Intermountain Research and Extension Center
Intermountain Research and Extension Center
Intermountain Research and Extension Center
University of California
Intermountain Research and Extension Center

Alfalfa Projects

Windrow Manipulation to Accelerate Alfalfa Drying Rate

Principle Investigator:  Steve Orloff, County Director/Farm Advisor, Siskiyou County, Yreka.

The objectives of this research are to:

  • Monitor and evaluate the drying conditions (environmental factors) at IREC compared with conditions in the Midwest to determine if there is an environmental reason why hay curing is accomplished faster in the Midwest, or if the primary driving factor is swath/windrow width.
  • Compare the drying rate of alfalfa cured under standard practices used in the intermountain area with those often used in the Midwest to determine if wider swaths can be used to accelerate curing.
  • Compare the drying rate for different cuttings using standard practices versus wider windrows for spring and summer cuttings
  • Evaluate alfalfa drying rate and "green-up" after cutting at IREC versus Scott Valley

Evaluations of Seed Coatings in Alfalfa

Principle Investigator:  Steve Orloff, County Director/Farm Advisor, Siskiyou County, Yreka; Dan Putnam, Extension Agronomist, Dept. of Plant Science, UC Davis.

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  • Evaluate the effect of different seed coating versus raw seed or fungicide-only treated seed on seedling vigor, initial stand, and early-season vigor.
  • Determine the effect of the various seed treatments mentioned above on alfalfa stand after the first season.
  • Evaluate the impact of these seed treatments on forage yield over the first and second production years.
  • Assess the economic value of seed-coating treatments

Evaluation of Sharpen (saflufenacil) Use in Established Alfalfa

Principle Investigator:  Steve Orloff, County Director/Farm Advisor, Siskiyou County, Yreka

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  • Evaluate the safety of Sharpen to alfalfa.
  • Determine whether crop phytotoxicity could be reduced with different application   timings.
  • Evaluate the efficacy of Sharpen for controlling the spectrum of weeds encountered in Intermountain alfalfa fields.

Alfalfa Variety Evaluation in Mountain Valleys of Northern California

Principle Investigator: Dan Putnam, Extension Agronomist, Dept. of Plant Science, UC Davis; Steve Orloff, County Director/Farm Advisor, Siskiyou County, Yreka; Craig Giannini, UC SRA, UC Davis

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  • Evaluate certified cultivar differences in alfalfa forage yield, quality, and persistence, and to communicate these results to clientele
  • Develop and provide forage yield and performance data on alfalfa experimental germplasm to public and private alfalfa scientists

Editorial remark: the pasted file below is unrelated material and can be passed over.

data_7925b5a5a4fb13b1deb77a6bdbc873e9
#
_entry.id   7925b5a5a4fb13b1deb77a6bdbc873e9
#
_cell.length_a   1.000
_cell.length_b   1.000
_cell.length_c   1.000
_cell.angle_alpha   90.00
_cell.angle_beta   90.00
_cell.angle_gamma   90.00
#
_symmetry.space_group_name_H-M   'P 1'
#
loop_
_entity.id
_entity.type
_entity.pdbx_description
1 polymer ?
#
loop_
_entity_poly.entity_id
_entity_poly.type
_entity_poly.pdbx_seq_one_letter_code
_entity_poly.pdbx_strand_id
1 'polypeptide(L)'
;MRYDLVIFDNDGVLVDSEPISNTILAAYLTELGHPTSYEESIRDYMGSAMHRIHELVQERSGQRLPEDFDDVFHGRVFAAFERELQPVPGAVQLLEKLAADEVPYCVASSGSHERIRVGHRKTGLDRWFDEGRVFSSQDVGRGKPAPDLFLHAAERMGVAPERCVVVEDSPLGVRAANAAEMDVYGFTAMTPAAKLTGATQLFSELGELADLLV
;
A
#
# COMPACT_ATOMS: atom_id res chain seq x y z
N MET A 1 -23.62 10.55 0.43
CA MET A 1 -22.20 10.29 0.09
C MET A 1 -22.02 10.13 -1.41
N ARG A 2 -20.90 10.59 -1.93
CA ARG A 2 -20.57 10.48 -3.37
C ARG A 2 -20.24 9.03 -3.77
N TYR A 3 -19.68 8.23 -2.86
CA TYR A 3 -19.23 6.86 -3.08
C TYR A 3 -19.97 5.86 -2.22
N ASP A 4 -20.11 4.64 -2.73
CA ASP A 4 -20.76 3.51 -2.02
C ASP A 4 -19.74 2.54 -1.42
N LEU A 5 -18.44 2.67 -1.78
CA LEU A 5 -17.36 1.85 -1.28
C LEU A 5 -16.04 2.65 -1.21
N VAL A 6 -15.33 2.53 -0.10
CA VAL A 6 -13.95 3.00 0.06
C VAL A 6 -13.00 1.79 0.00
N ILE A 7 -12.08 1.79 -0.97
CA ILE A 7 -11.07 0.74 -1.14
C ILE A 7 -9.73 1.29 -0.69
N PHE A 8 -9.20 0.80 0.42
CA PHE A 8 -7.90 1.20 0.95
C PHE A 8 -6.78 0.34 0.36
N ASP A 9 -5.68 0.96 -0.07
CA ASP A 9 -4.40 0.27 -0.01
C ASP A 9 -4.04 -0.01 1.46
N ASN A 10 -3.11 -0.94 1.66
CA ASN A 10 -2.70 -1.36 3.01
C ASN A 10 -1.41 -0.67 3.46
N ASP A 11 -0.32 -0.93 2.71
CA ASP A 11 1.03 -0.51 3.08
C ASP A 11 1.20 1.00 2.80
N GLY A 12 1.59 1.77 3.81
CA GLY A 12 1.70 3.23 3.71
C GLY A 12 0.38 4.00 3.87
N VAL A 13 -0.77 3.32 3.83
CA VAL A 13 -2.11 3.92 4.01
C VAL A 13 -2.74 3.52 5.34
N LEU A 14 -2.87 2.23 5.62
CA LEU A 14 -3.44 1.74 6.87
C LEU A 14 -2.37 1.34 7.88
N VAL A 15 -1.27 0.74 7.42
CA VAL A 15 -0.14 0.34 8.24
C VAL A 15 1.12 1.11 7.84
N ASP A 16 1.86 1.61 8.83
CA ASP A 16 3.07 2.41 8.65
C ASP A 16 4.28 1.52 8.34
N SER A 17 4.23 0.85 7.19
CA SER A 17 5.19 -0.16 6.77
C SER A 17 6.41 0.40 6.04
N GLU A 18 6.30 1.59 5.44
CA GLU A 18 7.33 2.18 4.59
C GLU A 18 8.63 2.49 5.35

Cutting Schedule Effects on Reduced Lignin & Conventional Alfalfa

Principle Investigator: Steve Orloff, County Director/Farm Advisor, Siskiyou County, Yreka; Dan Putnam, Extension Agronomist, Department of Plant Sciences, UC Davis

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  • Determine the effect of a 3-cut versus 4-cut harvest schedule on rate of forage quality change of genetically engineered low lignin alfalfa compared to the null that does not carry the trait and compared with a commercial standard
  • Determine the appropriate cutting management schedule for low-lignin alfalfa compared with conventional non-genetically engineered alfalfa

Alfalfa Germplasm Evaluation-Fall Dormancy

Principle Investigator: Charles Brummer, Director, Plant Breeding Center, UC Davis; Steve Orloff, County Director/Farm Advisor, Siskiyou County, Yreka; Dan Putnam, Extension Agronomist, Department of Plant Science, UC Davis.

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  • To develop a measurement method to assess dormancy in swards.
  • To evaluate fall dormancy of the standard check cultivars and selected other modern cultivars in both swards using the new protocol and in spaced plants using the current protocol.

Investigation of Glyphosate Injury to Roundup Ready Alfalfa

Principle Investigator: Steve Orloff, County Director/Farm Advisor, Siskiyou County, Yreka; Rob Wilson, Director/Farm Advisor, IREC, Tulelake.

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  • To better understand the conditions (environmental and management) that give rise to crop phytotoxicity from glyphosate.
  • To determine the effect of application timing, alfalfa growth stage, and age of the stand on alfalfa injury level.
  • To evaluate the effects of the degree of the frost, frost frequency, and the timing of the frost relative to the glyphosate application on the severity of the injury.
  • To evaluate whether these injury symptoms can occur in fall as well as spring.
  • To compare the susceptibility of different RR alfalfa cultivars.
  • To develop management practices that can be employed to avoid injury.
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